By Matthew Rusling
WASHINGTON, Feb. 6 (Xinhua) -- Problems continue for U.S. President Barack Obama's healthcare overhaul, but it remains unknown whether they will hurt Democrats in the 2014 elections.
The centerpiece website of Obama's healthcare overhaul, or Obamacare, was plagued with technical problems after its Oct. 1 launch, and the president's job approval took a hit as a result of the botched rollout.
U.S. media reported more problems this week, as 22,000 site visitors had filed requests with U.S. Health and Human Services to fix problems they were having with their Obamacare coverage, but a computer program has not yet been built to address those issues.
While a Real Clear Politics poll average on Thursday found that only 38 percent of Americans approve of the law, the question remains whether all this will translate into losses for Democrats in the 2014 Congressional elections.
Julian Zelizer, professor of history and public affairs at Princeton University, told Xinhua the Obamacare website problems will be an issue in certain Congressional races.
But that is now counterbalanced with the fact that more Americans are enjoying the benefits, the insurance industry is starting to see the returns from the program, and Republicans remain in poor shape as well, Zelizer said.
While problems associated with the site have been significant and widespread, the vast majority of the most serious errors have been resolved, Jeremy Barofsky, a post-doctoral scholar at the University of Southern California's Schaeffer Center, told Xinhua.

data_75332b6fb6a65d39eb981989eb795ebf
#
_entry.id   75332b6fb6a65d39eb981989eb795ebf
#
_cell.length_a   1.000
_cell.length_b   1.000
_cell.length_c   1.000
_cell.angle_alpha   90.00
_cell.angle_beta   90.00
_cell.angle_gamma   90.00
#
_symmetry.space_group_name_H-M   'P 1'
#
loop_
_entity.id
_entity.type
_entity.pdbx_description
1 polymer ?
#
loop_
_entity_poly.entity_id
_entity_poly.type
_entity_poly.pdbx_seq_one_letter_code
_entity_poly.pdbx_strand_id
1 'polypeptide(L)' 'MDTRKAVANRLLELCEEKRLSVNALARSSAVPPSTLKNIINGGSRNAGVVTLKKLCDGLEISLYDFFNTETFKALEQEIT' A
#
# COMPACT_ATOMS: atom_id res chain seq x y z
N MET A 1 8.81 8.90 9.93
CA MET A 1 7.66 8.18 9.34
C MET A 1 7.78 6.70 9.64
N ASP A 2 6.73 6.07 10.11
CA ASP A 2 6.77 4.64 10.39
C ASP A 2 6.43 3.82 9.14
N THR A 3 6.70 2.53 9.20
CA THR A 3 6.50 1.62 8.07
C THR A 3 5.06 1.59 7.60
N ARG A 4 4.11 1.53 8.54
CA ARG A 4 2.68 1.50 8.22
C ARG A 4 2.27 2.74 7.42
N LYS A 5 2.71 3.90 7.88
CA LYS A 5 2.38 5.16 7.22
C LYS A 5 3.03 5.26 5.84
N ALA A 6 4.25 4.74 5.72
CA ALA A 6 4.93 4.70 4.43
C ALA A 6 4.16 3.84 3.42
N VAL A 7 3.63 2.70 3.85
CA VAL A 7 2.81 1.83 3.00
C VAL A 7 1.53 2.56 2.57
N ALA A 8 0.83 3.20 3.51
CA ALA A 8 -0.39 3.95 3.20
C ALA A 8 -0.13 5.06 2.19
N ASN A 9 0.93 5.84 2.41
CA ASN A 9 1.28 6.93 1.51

Still, Obamacare is not out of the woods yet. A Congressional Budget Office (CBO) report released this week made a splash in U.S. media, as some news outlets and pundits interpreted it to mean that Obamacare would create a disincentive to work.
Some media and the White House refuted those claims, contending that media and Republicans misinterpreted the report. But on Wednesday CBO Director Douglas Elmendorf told the House Budget Committee in a hearing that the healthcare law "creates a disincentive for people to work."
He added, however, that subsidies provided under Obamacare would help lower income people.
Some businesses expressed pessimism over Obamacare, and on Thursday tech giant AOL's CEO Tim Armstrong told U.S. media that Obamacare will cost the company more than seven million U.S. dollars.
"We have to decide whether or not to pass that expense to employees," Armstrong said, explaining why his company cut 401k benefits to employees this year.